Up to 56,000 Lives Saved with Two-Dose Measles Campaign
In 2010, the Indian government launched a campaign to introduce a two-dose measles vaccine in districts where rates of single-dose vaccination were low. To study the campaign’s impact, Prabhat Jha at the University of Toronto in Canada and his colleagues analysed data from a large-scale study of mortality in India.
This study recently found the campaign saved the lives of tens of thousands of children between 2010 and 2013.
First author Benjamin Wong, Epidemiologist at St. Michael’s Hospital and the University of Toronto in Canada said:
“We know that measles deaths have declined in India, but what we did not know prior to this study is if the national measles campaign reduced child mortality rates. Until now, no studies had directly answered this question due to gaps in the available data.”
Wong and his team applied a novel statistical method to data from the Million Death Study (MDS) — a nationally representative sample of all deaths in India, which includes detailed interviews with families about child deaths. They examined 27,000 child deaths from 1.3 million households surveyed from 2005 to 2013.
During this period, the MDS captured deaths for 13,490 girls and 13,007 boys aged between one and 59 months old.
“The current analysis suggests that the measles vaccine campaigns saved 41,000 to 56,000 children in India during 2010 to 2013, or 39%-57% of the expected number of deaths nationally.”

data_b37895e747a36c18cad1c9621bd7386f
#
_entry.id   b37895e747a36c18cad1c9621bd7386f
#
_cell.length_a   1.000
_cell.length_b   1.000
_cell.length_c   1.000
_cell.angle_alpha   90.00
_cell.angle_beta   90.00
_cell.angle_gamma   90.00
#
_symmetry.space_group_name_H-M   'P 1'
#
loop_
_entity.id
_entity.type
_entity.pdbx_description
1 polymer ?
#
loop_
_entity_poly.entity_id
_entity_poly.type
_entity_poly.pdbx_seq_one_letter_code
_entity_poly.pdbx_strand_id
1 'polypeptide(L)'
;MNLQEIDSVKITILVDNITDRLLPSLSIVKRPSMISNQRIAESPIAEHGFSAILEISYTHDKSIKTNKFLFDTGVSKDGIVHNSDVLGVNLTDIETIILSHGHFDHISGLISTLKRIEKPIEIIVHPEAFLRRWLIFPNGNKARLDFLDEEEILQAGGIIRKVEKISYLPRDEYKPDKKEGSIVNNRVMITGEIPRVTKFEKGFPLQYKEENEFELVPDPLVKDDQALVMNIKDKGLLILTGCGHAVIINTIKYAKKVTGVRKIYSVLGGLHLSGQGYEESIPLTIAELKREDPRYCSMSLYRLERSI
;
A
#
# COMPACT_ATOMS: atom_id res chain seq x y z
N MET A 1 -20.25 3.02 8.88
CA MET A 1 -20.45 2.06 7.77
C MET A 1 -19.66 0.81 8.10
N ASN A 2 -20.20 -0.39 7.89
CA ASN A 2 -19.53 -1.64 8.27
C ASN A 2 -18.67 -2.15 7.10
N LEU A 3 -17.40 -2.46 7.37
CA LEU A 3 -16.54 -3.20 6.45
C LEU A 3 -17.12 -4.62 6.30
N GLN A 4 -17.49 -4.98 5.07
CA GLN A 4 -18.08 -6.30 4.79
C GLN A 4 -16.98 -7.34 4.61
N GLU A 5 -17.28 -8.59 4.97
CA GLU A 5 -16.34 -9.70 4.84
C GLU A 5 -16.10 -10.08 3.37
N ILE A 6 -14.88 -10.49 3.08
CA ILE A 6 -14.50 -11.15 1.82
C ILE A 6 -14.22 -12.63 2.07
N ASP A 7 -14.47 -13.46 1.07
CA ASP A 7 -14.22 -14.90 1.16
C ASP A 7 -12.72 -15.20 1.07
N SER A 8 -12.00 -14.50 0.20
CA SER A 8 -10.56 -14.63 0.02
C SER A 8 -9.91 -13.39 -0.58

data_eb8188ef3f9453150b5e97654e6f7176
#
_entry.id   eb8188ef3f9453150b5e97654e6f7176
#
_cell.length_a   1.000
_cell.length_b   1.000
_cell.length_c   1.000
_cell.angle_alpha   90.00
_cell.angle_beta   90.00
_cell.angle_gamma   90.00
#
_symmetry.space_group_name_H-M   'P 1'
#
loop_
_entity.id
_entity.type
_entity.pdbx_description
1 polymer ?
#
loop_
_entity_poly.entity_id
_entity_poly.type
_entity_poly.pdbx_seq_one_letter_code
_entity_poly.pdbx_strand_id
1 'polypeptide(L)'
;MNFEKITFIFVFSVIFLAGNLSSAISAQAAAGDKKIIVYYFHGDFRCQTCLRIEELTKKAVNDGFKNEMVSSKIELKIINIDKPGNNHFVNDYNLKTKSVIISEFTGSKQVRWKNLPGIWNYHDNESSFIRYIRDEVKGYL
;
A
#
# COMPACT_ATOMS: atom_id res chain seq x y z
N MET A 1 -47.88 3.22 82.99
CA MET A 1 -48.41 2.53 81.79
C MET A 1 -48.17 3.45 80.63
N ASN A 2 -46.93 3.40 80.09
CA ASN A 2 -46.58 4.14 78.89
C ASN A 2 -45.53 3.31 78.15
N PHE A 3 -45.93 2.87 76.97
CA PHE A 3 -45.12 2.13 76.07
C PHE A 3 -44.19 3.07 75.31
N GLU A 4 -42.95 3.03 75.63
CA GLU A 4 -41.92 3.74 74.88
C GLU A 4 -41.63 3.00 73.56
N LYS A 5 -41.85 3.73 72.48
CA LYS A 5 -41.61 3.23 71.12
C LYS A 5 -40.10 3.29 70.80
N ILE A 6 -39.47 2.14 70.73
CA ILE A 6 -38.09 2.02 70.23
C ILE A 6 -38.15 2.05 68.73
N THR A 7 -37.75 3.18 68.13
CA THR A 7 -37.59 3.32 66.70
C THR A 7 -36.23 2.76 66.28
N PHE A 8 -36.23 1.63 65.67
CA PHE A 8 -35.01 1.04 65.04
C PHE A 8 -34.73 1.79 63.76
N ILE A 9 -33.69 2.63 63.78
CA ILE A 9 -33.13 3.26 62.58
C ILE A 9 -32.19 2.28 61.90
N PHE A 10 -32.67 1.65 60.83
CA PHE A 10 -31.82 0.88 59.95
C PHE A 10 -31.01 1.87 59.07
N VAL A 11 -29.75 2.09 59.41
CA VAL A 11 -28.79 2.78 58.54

The team also found that the campaign was particularly successful for girls, as there was a steeper decline in the mortality rates of girls than boys in the vaccination campaign states during the three-year period.
Could measles be eliminated in India?
There have been substantial decreases in the number of deaths from measles over the last 30 years. However, the infection remains a significant cause of mortality in children under five years old globally, with much of the burden of mortality and transmission residing in Africa and Asia.
India was one of the last countries to adopt two doses of the measles vaccine as part of national immunisation programs but over the three years that followed the campaign’s launch, measles-related deaths among young children fell by 27% in districts where the campaign had been rolled out. With this in mind, the authors suggest that the elimination of measles in India could be feasible, although difficult, requiring continued efforts to increase vaccination rates and monitor mortality.
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